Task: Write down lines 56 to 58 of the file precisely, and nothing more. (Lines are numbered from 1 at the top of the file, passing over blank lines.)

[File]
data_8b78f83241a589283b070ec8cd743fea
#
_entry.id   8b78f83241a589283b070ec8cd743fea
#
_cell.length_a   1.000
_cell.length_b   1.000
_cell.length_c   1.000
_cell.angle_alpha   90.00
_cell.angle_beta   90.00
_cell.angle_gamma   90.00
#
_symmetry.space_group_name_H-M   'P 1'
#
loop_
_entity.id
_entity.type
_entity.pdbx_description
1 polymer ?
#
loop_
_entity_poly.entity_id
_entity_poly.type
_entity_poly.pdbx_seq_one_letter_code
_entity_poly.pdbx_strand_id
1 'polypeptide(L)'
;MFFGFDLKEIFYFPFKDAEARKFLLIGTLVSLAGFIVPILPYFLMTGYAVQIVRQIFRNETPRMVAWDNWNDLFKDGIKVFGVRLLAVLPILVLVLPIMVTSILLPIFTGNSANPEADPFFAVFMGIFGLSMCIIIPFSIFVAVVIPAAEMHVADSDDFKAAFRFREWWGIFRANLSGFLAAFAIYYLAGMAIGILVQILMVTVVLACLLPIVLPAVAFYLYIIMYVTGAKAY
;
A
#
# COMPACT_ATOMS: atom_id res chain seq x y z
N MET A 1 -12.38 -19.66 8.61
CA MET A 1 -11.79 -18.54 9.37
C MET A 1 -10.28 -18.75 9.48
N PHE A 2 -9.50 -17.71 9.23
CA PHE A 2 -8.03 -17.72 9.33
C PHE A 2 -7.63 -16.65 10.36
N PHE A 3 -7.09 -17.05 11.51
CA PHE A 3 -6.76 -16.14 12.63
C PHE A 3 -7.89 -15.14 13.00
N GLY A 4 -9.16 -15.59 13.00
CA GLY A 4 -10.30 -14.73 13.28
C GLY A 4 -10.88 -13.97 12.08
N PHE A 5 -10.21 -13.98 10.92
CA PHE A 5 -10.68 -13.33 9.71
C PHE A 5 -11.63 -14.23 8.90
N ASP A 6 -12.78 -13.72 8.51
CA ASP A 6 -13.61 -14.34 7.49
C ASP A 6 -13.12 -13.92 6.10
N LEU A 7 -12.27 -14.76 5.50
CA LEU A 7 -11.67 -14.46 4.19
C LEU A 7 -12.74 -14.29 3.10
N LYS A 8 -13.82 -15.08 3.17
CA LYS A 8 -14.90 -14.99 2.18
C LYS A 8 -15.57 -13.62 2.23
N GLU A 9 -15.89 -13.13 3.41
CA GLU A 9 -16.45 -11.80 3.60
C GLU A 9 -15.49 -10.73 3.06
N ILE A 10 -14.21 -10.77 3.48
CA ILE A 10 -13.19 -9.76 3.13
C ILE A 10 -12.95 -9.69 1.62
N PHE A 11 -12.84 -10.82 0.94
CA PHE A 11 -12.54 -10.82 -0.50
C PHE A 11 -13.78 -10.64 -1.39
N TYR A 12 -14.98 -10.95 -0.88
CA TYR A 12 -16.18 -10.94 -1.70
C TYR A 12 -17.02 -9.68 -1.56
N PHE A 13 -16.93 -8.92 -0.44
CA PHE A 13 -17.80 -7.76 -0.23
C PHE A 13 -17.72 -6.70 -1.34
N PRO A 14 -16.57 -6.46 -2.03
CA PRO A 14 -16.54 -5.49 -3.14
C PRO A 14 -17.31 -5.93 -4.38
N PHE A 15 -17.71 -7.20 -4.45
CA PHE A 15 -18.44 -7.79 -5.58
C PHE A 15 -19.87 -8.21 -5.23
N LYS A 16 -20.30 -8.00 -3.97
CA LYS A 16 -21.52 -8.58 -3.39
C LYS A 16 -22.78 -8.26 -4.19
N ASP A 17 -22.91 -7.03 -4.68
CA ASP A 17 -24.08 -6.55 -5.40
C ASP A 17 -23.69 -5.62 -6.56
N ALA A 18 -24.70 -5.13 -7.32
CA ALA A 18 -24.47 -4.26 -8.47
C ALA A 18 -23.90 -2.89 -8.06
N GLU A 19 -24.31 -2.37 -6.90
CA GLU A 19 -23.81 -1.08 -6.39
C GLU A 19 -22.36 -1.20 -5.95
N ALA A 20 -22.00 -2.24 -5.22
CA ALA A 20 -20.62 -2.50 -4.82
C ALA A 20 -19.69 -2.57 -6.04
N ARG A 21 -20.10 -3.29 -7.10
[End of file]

CA GLU A 9 -16.45 -11.80 3.60
C GLU A 9 -15.49 -10.73 3.06
N ILE A 10 -14.21 -10.77 3.48